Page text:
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The narrowing of a section of a column.
Shortening, as of muscle or scar tissue, producing distortion or deformity or abnormal limitation of movement of a joint.
Retarded relaxation of muscle, as when it is injected with veratrine.
McGraw-Hill Dictionary of Scientific & Technical Terms, 6E, Copyright © 2003 by The McGraw-Hill Companies, Inc.
The following article is from The Great Soviet Encyclopedia (1979). It might be outdated or ideologically biased.



in physiology, prolonged, persistent, often irreversible contraction (rigidity) of the muscle fiber or of a section of it.

The cause of contracture is usually disruption of the processes of reconstitution (resynthesis) of adenosine triphosphoric acid (ATP). Contracture may be produced experimentally by many agents (electric current, change in the temperature or reaction of the medium, and certain biologically active or pharmacological substances, such as acetylcholine, veratrine, caffeine, and nicotine). In contrast to an ordinary muscle contraction, which extends in a wavelike manner along the muscle fiber, contracture is a prolonged, nonspreading contraction. During contracture the muscle develops tension and can perform mechanical work; heat production is increased in the area of contracture. The Russian physiologist N. E. Vvedenskii regarded contracture as a nonfluctuating stimulation of the muscle fiber.

In medical science, contracture is the limitation of mobility in a joint as a result of a pathological change in the joint surfaces or in the soft tissues that are functionally connected with the joint. One may distinguish flexor, extensor, abductor, adductor, and other contractures according to their predominant position; according to origin, a distinction is made between congenital and acquired contractures. At the root of congenital contracture is underdevelopment of the muscles and joints (torticollis, arthrogryposis, clubfoot, and so on) and of skin coverings (the cutaneous membranes between digits).

Acquired contractures may be dermatogenic (from Greek dermas, “skin”), which arise during healing, by means of the second intention of large defects in the skin after burns, wounds, inflammations, and so forth; desmogenic (from Greek desmos, “ligament”), which develop during corrugation of the fascies (connective-tissue membranes that surround the muscles), ligaments, and bursas after injury to them or inflammatory processes in them; myogenic (from Latin mys, myos, “muscle”), which are caused by traumas, acute and chronic inflammations of the muscles, and certain other pathological processes in the muscles; tendogenic (from Late Latin tendo, “tendon”), which arise as a result of injury or inflammation of the tendons and their sheaths; arthrogenic (from Greek arthron, “joint”), which are due to a pathological process in the joint—the disruption of the integrity of the joint surfaces or changes in the ligamentous apparatus; and neurogenic, which arise during illnesses of the central and peripheral nervous system.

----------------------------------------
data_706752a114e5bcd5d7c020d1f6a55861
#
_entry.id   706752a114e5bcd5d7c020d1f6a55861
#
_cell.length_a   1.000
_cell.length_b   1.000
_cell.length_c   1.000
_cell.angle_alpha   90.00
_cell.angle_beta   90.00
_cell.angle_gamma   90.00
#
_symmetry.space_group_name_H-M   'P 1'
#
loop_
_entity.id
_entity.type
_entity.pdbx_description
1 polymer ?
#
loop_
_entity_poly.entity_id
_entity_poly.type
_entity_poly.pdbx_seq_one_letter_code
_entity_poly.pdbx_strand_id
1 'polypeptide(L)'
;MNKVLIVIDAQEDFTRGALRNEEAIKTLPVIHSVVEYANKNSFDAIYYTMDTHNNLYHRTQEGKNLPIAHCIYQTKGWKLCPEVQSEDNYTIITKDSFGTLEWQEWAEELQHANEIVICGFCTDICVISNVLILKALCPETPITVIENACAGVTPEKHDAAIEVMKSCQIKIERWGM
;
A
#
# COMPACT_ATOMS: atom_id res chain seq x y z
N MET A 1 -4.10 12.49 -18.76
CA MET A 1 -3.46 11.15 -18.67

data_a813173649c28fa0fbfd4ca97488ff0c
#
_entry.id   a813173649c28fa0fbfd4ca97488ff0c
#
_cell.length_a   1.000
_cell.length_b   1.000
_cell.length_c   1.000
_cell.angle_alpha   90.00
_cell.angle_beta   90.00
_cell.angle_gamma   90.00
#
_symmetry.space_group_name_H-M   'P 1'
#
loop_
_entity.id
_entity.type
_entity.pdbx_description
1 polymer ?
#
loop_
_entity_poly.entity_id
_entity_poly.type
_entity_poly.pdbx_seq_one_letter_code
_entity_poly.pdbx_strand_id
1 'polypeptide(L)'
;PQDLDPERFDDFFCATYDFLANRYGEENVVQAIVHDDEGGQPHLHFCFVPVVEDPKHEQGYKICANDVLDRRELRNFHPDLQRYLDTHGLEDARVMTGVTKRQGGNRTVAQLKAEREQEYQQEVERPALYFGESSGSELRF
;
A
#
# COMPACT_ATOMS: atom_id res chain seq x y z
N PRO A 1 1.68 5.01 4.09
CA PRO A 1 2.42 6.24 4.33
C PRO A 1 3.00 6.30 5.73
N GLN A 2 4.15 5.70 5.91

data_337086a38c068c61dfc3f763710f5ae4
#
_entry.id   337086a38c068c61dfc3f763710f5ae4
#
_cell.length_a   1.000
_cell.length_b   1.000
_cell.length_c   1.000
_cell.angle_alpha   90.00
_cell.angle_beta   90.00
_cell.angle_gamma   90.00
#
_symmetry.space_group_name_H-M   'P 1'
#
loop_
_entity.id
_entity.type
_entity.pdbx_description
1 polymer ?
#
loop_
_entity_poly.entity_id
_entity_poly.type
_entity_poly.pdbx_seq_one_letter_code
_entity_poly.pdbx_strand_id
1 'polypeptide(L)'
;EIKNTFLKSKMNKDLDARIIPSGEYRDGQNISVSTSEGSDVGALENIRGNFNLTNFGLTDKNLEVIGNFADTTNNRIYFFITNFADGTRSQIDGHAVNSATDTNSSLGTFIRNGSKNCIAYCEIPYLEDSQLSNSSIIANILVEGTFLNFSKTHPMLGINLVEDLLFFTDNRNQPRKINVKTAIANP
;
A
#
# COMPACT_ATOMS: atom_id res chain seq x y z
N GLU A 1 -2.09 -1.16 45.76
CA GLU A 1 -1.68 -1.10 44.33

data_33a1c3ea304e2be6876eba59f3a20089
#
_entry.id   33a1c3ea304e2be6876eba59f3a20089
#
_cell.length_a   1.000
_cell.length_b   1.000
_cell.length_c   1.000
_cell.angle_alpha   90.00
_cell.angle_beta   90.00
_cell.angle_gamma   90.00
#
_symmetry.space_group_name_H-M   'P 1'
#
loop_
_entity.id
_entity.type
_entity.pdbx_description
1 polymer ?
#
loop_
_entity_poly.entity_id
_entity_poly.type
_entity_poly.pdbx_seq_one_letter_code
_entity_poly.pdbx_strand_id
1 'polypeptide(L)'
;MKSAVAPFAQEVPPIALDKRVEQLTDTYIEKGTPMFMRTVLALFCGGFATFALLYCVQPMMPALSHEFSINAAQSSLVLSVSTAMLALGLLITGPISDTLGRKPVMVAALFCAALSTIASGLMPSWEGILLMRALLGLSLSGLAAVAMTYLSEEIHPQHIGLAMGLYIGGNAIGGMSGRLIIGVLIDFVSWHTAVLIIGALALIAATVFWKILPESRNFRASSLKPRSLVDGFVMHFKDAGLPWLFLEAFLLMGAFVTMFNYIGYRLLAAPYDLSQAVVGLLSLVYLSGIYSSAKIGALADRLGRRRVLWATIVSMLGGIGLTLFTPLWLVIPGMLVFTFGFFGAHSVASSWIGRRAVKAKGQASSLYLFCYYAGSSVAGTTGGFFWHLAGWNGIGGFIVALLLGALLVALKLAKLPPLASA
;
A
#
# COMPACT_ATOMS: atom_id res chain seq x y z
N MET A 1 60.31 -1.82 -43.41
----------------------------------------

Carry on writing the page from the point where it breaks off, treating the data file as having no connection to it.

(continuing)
Among these a distinction is made between reflex, spastic, and paralytic contractures. Reflex contractures develop during severe pain, prolonged protective tonic tension of the muscles (for example, flexor contracture of the hip joint with retroperitoneal abscesses). Reflex contracture gradually becomes myogenic as a result of changes that occur in the muscles. Spastic contractures arise as a result of irritation of the motor areas of the cerebral cortex and with affection of the central motor neuron, vascular diseases of the brain, inflammatory processes, traumas, and so forth. Paralytic contractures are often observed with poliomyelitis and are accompanied by loosening of the joints. Contractures caused by disruption of autonomic innervation develop after removal or irritation of a sympathetic trunk with a subsequent change in muscle tonus. The course of contracture is directly dependent on the degree of affection of the joint, the localization, and the cause of the contracture.